University of North Texas alumnus and NFL Hall of Famer Joe Greene returned to his alma mater today to cut the ribbon on a newly constructed residence hall named in his honor.
UNT President Neal Smatresk spoke about Greene’s impact on the university when the UNT System Board of Regents approved the residence hall name last year. “This is about more than just Joe Greene’s football career,” Smatresk said. “His impact on UNT goes beyond the prowess that put him in multiple halls of fame, won Super Bowls and earned him 10 trips to the Pro Bowl. He was the first African American to serve on the UNT System Board of Regents, and he has continued to be a Mean Green supporter and ambassador for the university throughout his life. Joe was an amazing football player, no doubt, but he also has been an incredible part of the UNT community for more than five decades.”
The 500-bed residence hall features pod-style student communities made up of four to nine sleeping rooms with centralized social and restroom spaces in each pod. The concept is designed to give students more privacy and give them shared social space outside of their rooms to study, play games and watch television. Other amenities in the new residence hall include practice rooms for musicians, study lounges and a full kitchen.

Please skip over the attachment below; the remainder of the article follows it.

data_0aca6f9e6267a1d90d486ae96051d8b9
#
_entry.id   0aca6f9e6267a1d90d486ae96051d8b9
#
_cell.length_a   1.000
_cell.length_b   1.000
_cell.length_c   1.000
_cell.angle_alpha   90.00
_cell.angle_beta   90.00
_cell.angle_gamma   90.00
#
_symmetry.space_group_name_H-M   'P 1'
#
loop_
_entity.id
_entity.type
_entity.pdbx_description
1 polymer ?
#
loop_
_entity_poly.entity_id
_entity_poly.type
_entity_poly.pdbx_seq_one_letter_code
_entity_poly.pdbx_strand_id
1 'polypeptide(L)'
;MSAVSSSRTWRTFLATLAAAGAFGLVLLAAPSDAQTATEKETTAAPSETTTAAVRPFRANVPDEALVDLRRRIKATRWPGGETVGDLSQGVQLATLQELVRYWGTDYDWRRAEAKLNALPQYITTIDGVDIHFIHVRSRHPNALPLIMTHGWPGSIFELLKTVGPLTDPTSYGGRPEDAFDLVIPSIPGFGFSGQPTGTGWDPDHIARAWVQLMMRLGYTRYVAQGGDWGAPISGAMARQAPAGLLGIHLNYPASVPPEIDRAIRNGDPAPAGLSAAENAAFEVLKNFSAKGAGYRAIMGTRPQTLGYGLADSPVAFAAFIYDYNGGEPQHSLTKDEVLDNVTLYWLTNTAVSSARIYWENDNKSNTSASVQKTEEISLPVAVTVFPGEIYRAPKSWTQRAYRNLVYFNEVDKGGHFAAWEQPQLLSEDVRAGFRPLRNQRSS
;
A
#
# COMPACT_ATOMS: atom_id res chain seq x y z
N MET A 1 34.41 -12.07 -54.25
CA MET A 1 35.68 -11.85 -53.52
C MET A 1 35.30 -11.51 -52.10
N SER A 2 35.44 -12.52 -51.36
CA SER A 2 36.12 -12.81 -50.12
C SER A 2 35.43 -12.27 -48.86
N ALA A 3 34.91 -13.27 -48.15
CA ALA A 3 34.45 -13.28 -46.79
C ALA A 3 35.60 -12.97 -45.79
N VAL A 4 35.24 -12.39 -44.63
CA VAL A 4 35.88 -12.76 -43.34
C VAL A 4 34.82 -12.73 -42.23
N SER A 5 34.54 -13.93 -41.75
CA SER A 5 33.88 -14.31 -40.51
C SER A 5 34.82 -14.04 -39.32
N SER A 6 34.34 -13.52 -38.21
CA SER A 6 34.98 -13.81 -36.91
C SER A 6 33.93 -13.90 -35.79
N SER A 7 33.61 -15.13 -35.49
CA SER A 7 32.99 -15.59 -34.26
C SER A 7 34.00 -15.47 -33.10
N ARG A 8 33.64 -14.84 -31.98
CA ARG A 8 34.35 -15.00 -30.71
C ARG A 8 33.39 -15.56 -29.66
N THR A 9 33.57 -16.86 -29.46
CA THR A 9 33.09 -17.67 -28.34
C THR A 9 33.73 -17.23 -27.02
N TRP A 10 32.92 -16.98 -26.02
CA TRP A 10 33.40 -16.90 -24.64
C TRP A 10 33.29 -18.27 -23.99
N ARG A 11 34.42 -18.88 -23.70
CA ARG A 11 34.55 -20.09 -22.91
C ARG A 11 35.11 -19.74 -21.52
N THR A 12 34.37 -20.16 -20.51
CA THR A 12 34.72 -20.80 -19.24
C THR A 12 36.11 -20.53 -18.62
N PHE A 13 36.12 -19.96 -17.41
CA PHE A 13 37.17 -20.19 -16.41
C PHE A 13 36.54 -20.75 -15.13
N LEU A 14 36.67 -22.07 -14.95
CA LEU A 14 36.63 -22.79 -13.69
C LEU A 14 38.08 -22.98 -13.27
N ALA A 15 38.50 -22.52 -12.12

Unquestionably the greatest football player in UNT history, Greene also is one of the greatest defensive tackles in NFL history. The first UNT player selected in the first round of the NFL draft, Greene played 13 seasons with the Pittsburgh Steelers, becoming the cornerstone of the famous “Steel Curtain” defense and winning four Super Bowls. The NFL Defensive Rookie of the Year in 1969, Greene went on to earn 10 Pro Bowl invitations and two Defensive Player of the Year honors. He was enshrined in the Pro Football Hall of Fame in 1987, and his No. 75 was retired by the Steelers in 2014, only the second number ever retired by the franchise.
At UNT, Greene was named a Distinguished Alumnus in 1976, was a member of the first class of the Athletics Hall of Fame in 1981 and served as a UNT System Regent from 1983 to 1987.
Joe Greene Hall was part of a $58.9 million project that also included the new UNT Welcome Center, which opened earlier this year.